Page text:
Kanye West is opening up about supporting the president, his fashion line and more in WSJ. Magazine's latest issue

By Dave Quinn
March 25, 2020 08:35 AM
Paolo Pellegrin for WSJ. Magazine

Kanye West is opening up again about his support for Donald Trump.

In the cover interview for WSJ. Magazine‘s April issue that dropped Wednesday, the 42-year-old rapper reflects on the backlash he’s experienced standing by the president’s side — explaining that he resents the fact that fans make assumptions about him because of his race, profession, and education.

“I’m a black guy with a red [MAGA] hat, can you imagine?” West says. “It reminded me of how I felt as a black guy before I was famous, when I would walk in a restaurant and people would look at you like you were going to steal something. ‘This is your place, Ye, don’t talk about apparel. This is your place, Ye, you’re black, so you’re a Democrat.’ ”

The 21-time Grammy winner goes on to point out that his financial and celebrity status hasn’t protected him in life.

“Everything is about putting people in their place. Classism, protectionism—not just racism,” West adds. “Classism is like living on a bookshelf. The more money you have, the higher you go. And you get to the top and look over and what do you see? Fear.”

And while others might be paralyzed by that fear, West uses it as a driving factor in life, especially when it comes to his design projects.

“I do not like the word ambitious. I’m Kanye West. The word ambitious is beneath my abilities,” says West. “I’m just a doer.”

“You can see in my eyes there’s not one bit of fear,” he insists.

RELATED: Industry Insiders Call Out Kanye West for Trump Ties After Paris Fashion Week Sunday Service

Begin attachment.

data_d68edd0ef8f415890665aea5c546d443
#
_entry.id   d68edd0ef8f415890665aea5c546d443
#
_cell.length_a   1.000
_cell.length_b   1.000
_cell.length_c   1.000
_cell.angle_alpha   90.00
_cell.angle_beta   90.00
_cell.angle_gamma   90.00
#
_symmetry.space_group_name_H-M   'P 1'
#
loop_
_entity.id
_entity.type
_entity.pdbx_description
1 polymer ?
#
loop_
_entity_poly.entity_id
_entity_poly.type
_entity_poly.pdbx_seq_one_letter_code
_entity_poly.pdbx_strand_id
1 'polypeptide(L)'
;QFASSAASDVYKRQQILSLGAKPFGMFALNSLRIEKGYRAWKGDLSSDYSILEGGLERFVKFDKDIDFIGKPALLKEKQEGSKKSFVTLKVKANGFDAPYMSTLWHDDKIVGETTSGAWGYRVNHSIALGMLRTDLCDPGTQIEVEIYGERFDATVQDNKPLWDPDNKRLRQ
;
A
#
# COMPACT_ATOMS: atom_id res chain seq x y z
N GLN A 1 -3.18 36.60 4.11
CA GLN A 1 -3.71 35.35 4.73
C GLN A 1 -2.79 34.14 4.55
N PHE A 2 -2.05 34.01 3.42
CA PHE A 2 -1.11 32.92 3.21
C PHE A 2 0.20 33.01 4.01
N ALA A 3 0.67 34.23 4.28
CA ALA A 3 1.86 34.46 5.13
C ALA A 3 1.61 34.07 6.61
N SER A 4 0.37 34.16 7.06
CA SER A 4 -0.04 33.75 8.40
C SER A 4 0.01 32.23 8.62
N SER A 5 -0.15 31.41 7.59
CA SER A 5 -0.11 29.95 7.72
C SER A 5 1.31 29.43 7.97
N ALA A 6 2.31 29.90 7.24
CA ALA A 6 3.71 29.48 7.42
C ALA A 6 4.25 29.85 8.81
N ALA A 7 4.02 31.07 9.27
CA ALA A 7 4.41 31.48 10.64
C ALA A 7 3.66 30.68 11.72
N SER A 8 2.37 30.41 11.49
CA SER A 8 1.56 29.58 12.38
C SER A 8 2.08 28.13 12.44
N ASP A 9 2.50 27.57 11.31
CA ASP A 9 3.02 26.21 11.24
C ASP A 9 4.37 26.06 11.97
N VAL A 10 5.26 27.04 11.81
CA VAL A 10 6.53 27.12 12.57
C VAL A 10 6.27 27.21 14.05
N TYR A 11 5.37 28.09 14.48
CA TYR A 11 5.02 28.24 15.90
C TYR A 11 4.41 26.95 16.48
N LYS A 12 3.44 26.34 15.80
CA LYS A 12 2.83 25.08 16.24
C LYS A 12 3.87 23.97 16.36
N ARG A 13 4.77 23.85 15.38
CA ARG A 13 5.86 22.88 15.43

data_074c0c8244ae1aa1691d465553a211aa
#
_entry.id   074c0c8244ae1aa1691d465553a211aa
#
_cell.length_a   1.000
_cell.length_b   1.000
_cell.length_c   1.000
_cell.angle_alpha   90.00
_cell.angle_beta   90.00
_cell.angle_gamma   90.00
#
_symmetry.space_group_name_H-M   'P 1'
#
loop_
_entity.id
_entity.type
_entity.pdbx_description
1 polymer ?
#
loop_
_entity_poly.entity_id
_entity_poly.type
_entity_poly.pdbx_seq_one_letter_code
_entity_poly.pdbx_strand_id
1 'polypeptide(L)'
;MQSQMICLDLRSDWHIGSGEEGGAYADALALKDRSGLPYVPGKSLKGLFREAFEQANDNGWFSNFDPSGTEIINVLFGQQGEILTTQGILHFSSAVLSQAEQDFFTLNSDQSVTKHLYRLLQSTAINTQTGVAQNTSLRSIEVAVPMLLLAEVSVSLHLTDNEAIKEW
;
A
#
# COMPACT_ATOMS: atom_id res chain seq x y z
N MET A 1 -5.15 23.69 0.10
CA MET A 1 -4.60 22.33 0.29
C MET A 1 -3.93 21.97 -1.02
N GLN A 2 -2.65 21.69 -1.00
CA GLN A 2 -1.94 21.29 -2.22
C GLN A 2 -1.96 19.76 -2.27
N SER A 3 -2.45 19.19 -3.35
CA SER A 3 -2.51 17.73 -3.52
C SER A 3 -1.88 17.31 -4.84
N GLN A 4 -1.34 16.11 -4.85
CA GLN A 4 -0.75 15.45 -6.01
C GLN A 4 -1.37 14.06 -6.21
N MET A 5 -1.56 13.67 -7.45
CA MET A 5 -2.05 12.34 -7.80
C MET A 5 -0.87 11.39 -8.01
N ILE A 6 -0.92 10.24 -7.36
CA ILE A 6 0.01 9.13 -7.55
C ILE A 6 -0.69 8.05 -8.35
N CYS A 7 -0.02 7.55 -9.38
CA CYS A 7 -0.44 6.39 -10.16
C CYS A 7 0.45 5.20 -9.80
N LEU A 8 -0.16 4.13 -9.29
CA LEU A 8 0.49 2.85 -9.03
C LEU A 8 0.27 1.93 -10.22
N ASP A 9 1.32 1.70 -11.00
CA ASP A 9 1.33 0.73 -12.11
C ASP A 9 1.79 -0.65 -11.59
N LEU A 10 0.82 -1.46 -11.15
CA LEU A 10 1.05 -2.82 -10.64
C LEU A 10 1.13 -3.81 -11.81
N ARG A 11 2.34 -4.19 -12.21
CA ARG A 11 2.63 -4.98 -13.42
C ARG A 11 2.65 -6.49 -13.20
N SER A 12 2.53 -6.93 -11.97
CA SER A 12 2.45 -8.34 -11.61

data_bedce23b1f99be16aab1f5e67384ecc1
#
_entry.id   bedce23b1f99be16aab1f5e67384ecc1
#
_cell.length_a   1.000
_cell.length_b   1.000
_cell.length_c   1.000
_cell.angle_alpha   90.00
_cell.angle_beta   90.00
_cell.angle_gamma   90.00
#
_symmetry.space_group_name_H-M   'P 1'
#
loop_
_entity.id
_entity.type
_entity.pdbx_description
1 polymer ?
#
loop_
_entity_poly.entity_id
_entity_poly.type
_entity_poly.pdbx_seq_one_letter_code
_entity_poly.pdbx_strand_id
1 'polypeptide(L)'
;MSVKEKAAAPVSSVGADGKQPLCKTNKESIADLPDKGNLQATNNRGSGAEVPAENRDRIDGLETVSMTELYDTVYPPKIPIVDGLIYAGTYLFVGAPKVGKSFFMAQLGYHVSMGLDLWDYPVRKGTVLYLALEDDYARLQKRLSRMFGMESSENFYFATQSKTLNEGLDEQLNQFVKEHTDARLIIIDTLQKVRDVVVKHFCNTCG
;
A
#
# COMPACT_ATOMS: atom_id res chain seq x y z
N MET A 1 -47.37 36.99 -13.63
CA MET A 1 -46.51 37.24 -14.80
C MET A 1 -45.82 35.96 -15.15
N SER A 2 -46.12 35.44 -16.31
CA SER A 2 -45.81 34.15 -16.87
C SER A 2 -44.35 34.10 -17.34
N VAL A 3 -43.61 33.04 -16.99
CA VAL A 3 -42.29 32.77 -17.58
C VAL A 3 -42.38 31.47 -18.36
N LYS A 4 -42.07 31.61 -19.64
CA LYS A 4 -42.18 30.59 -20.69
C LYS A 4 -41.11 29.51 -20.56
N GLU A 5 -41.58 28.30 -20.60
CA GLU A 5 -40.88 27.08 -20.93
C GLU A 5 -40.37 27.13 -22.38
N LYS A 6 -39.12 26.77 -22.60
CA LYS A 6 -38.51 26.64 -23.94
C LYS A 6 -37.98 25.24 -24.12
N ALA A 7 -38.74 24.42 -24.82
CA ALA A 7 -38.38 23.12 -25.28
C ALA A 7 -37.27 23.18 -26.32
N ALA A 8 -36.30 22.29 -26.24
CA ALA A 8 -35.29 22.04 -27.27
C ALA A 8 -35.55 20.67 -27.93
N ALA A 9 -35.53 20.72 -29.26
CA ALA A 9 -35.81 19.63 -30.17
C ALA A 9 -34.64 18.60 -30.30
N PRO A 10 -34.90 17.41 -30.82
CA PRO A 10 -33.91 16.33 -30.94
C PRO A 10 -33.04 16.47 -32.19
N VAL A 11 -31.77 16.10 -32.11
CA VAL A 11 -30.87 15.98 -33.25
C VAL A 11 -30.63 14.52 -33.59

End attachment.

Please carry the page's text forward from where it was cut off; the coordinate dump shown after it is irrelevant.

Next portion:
Kanye West
Paolo Pellegrin for WSJ. Magazine
Kanye West
Paolo Pellegrin for WSJ. Magazine

RELATED: Kanye West Reveals He Made Donald Trump an ‘Updated’ MAGA Hat: ‘Make America Great’

West has long spoken out about his love of Trump, even though — as he tells WSJ. Magazine he does not follow politics and is not even registered to vote.

The two famously got together at the White House in October 2018 to talk tax cuts, prison reform, mental health and racism.

Then, in a series of tweets in April 2018, West called the former Celebrity Apprentice host “my brother,” writing, “You don’t have to agree with Trump but the mob can’t make me not love him. We are both dragon energy. He is my brother. I love everyone. I don’t agree with everything anyone does. That’s what makes us individuals. And we have the right to independent thought.”

He reiterated that loyalty in another tweetstorm last January. “They will not program me,” West wrote. “Blacks are 90 percent Democrats. That sounds like control to me.”

“One of my favorite of many things about what the Trump hat represents to me is that people can’t tell me what to do because I’m black,” West said. “We will change the world. God is on my side. I am a Christian. I am a tax payer. I am myself. God is with us.”

RELATED: Kanye West Voices His Support for Donald Trump, Explains One of His ‘Favorite’ Things About MAGA Hat

Kanye West and Donald Trump
Shutterstock; SAUL LOEB/AFP/Getty

RELATED: Donald Trump Says After Talking to Kanye West He Is Going to Try to Help A$AP Rocky

West’s love for President Trump also comes back to the belief that he will find support in government.

He has “unusual access to the Trump administration,” WSJ. Magazinepoints out — citing how West called Trump to help free fellow rapper A$AP Rocky back in July after he was taken into custody in Stockholm, Sweden, on July 2 following a street altercation involving a 19-year-old male.

As the magazine lays out, West called Jared Kushner at the White House from his swimming pool in Calabasas. Less than an hour later, while West was out of the pool and eating breakfast, he received a call back from the president.

Hours later, Trump tweeted, “Just spoke to @KanyeWest about his friend A$AP Rocky’s incarceration. I will be calling the very talented Prime Minister of Sweden to see what we can do about helping A$AP Rocky.”

Rocky, né Rakim Mayers, was charged with assault, to which he pleaded not guilty. He was released from detention on Aug. 2 before being convicted by the Stockholm District Court on Aug. 14.

In February, Rocky told WSJ. Magazine there was a silver lining in regard to his Swedish legal problems.

All these old folks know who A$AP Rocky is now,” he joked the outlet. “It’s hilarious. Old folks be like, ‘That A$AP Rocky kid ain’t too bad, huh?’”

Advertisement